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Thread: I have a basic ssh server configuration question

  1. #1
    Join Date
    May 2012
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    16

    I have a basic ssh server configuration question

    I have read through three pages of information on the basic configuration of ssh server, and it seems straight forward enough, but I have a nagging question they don't seem to address (I will keep looking, of course, but perhaps you can accelerate the pace of my study by pointing me to a resource that addresses my specific questions).

    I will certainly be disabling login as root via ssh (though there is a question related to that and that is, does that also prevent the user from using sudo to gain root priviledges, and if not how can that limited also - NB: I am just beginning to study creation of new users in Ubuntu and how I can restrict certain users to a tiny sandbox, as it were - so even when a user gets in, he can't go exploring to see what else is on the LAN), and changing the port it uses to some random port number greater than 3000.

    But, for my main question, my impression is that I can choose between public key/private key login or password login, but there is nothing said about whether or not they can be combined.

    The question is this. Can I use the public key/private key capability to permit a connection between my machine and only certain remote machines, and then use a username/password combination to require the user of that remote machine to prove he is the one user of that remote machine authorized to connect to my machine? If so, how do I do this? And related to this, how can I enforce a certain strength of password, as well as, say, 4096 RSA keys, to be required of users connecting remotely?

    Thanks

    Ted

  2. #2
    Join Date
    Jun 2006
    Location
    Brisbane Australia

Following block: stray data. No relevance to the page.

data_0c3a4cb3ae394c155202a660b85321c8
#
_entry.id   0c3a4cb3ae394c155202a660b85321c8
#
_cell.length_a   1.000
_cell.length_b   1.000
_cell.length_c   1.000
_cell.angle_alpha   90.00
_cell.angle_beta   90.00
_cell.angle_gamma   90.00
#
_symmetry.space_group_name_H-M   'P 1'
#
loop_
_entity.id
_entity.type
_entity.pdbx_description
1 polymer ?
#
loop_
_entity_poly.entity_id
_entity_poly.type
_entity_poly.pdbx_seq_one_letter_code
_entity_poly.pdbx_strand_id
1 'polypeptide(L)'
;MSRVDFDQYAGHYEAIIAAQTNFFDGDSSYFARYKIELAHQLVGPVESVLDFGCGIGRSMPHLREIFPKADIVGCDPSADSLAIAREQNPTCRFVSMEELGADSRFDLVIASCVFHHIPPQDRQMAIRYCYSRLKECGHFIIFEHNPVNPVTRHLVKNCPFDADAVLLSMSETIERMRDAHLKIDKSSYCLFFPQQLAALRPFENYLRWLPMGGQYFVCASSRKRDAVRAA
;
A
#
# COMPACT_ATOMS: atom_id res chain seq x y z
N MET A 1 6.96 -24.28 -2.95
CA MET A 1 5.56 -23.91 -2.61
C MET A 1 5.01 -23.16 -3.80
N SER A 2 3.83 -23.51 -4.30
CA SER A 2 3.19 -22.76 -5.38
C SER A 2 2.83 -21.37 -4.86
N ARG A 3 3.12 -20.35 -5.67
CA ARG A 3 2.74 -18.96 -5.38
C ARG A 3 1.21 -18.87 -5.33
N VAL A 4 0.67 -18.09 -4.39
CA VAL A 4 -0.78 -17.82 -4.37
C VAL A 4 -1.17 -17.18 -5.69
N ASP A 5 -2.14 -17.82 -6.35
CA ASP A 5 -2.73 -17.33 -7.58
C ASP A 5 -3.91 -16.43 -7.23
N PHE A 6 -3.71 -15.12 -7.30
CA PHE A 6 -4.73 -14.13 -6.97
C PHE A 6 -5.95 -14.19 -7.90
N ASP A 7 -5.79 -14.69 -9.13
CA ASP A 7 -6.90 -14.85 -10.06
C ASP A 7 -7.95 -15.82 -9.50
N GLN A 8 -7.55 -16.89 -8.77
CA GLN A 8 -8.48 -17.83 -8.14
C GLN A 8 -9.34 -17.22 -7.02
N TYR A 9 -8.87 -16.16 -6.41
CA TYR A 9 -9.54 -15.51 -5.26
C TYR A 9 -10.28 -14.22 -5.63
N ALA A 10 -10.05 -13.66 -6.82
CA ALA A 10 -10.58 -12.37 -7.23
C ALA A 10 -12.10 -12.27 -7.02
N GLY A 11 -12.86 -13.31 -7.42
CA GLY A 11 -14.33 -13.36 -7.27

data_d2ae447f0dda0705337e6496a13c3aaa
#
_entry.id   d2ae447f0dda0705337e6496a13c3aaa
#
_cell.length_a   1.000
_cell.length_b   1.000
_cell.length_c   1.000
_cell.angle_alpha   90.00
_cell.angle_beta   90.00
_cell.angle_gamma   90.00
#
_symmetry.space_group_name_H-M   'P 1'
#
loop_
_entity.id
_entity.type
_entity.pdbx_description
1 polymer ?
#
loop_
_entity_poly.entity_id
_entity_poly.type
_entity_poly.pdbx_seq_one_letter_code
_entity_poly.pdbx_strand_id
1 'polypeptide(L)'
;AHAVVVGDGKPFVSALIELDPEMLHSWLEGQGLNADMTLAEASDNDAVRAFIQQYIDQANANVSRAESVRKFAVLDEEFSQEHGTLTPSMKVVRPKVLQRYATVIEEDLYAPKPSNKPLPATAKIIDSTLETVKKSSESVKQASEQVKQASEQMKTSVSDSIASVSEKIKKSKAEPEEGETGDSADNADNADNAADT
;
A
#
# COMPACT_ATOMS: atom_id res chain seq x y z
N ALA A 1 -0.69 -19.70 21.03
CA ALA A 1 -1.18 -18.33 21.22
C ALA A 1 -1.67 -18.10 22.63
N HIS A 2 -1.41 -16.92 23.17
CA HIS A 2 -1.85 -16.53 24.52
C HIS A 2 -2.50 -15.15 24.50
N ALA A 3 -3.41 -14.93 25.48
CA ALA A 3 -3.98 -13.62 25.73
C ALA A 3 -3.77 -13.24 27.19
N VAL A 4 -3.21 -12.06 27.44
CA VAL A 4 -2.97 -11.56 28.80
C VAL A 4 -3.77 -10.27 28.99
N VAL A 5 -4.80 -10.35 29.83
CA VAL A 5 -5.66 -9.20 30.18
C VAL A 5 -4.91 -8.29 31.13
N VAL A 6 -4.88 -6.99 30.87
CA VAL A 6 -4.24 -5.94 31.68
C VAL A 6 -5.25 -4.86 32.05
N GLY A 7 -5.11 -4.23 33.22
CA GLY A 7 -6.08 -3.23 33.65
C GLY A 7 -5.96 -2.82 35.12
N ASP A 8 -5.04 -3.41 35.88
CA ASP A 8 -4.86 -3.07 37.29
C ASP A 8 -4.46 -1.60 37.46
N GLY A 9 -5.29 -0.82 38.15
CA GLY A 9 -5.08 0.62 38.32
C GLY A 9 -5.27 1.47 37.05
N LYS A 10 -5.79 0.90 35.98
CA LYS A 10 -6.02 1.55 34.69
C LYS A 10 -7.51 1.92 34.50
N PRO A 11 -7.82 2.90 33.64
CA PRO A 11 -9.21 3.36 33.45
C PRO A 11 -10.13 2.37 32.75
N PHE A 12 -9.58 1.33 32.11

Beans
    713

    Re: I have a basic ssh server configuration question

    Quote Originally Posted by rtedbyers View Post
    I will certainly be disabling login as root via ssh (though there is a question related to that and that is, does that also prevent the user from using sudo to gain root priviledges, and if not how can that limited also
    You can and should disallow root login in /etc/ssh/sshd_config. That just means that all valid users have to log in with a name that is logged etc. So you won't have an anomymous "root" user logging in. If users need root privilege on a box then, completely independently of ssh, you give them sudo privilege or not, or for only some commands etc. Don't confuse ssh and sudo. Ssh is just about logging in to the box remotely. Sudo is about assigned privilege to users (once they are logged in).

    Can I use the public key/private key capability to permit a connection between my machine and only certain remote machines, and then use a username/password combination to require the user of that remote machine to prove he is the one user of that remote machine authorized to connect to my machine? If so, how do I do this? And related to this, how can I enforce a certain strength of password, as well as, say, 4096 RSA keys, to be required of users connecting remotely?
    If you allow password access, then any ssh user can log in remotely with his password, and he can then also install his public key and can use ssh key from then on. Using a key is easier because he only has to enter the pass-phrase once and his client key chain will remember it while he remains logged in (on his client pc). A password has to be entered every time and can not be cached. Or you can force all ssh users to use keys in which case they can not log in with a password and so will have to mail you their public key for you to install (in their ~/.ssh/authorized_keys) before they can log in.

    I don't know about restricting access to specific client machines, and requiring minimum key sizes, etc. These options are probably possible. Read man sshd_config.

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